(Bloomberg) -- Investors who sued online brokerages over claims they were unfairly blocked from trading shares of high-flying stocks like GameStop Corp. may have a long wait before their cases are resolved.

So far, at least 18 federal lawsuits have been filed against Robinhood Markets in California, Connecticut, Florida, Illinois, New Jersey, Oregon, Pennsylvania and Texas, mostly alleging restrictions by the trading platform that amounted to a breach of contract, court records show. Some also seek damages on behalf of other aggrieved investors.

While such claims already must overcome the broad powers brokerages have to block or restrict transactions on their platforms, the path through the courts could take months or even years to resolve, with mandatory arbitration in some cases and delays for consolidation of similar lawsuits, legal experts said.

Those seeking class-action status “are much more likely to end up consolidated before some federal judge,” said Benjamin Edwards, a securities law professor at the University of Nevada Las Vegas’s Boyd School of Law. Once there, the Private Securities Litigation Reform Act “will then likely stop all discovery until after that motion to dismiss on the federal cases,” Edwards said.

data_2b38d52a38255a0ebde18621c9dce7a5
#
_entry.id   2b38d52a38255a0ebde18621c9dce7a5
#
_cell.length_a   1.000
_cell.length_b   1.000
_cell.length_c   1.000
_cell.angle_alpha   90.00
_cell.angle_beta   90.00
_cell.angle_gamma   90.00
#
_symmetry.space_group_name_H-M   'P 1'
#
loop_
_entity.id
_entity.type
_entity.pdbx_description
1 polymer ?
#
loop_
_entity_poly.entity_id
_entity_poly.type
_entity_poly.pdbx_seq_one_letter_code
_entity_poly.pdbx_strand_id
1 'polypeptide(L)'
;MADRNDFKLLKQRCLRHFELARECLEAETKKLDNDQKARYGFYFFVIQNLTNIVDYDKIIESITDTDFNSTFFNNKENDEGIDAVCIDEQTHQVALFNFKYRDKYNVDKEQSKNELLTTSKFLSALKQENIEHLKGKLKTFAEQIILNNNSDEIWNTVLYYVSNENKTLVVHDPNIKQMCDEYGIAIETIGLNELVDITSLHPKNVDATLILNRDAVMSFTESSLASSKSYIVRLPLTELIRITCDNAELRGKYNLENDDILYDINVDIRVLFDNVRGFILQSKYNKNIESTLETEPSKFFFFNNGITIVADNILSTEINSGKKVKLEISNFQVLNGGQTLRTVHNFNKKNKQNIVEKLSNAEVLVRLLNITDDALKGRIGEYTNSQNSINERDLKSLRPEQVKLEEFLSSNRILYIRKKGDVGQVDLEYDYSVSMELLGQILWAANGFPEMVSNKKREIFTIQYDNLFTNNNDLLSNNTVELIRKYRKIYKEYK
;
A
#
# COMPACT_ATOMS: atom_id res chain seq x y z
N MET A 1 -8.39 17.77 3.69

The investors are likely to ask to consolidate the cases under the Judicial Panel on Multidistrict Litigation, said Elliott Stein, the chief litigation analyst at Bloomberg Intelligence. The panel was used to combine thousands of lawsuits linked to the opioid crisis, Roundup weedkiller, asbestos and other damage claims filed in different courts around the country.

Once that consolidation request is made, many of the lawsuits will be stayed, although injunctive relief will be decided before that, Stein said. A judge, once appointed to manage the combined cases, would vet all pretrial motions and allow evidence collection for any case that survives dismissal requests, Stein said. After that, any trial would be conducted in the court where it was filed, he said.

Still, some cases may not make the cut for consolidation or class status.

Edwards, the UNLV law professor, said many investors signed agreements when they opened brokerage accounts that require all claims to be arbitrated by the Wall Street-backed Financial Industry Regulatory Authority, “or go there as soon as Robinhood files a motion to compel arbitration.” Discovery, he said, will come under Finra rules.

“There are likely to be stragglers here because it sounds like the theories are quite disparate,” said Robert Frenchman of Mukasey Frenchman & Sklaroff LLP, who specializes in securities law. “It seems unlikely they will be wrapped up in a neat little bow,” said Frenchman, adding that he doubts these cases will be consolidated.

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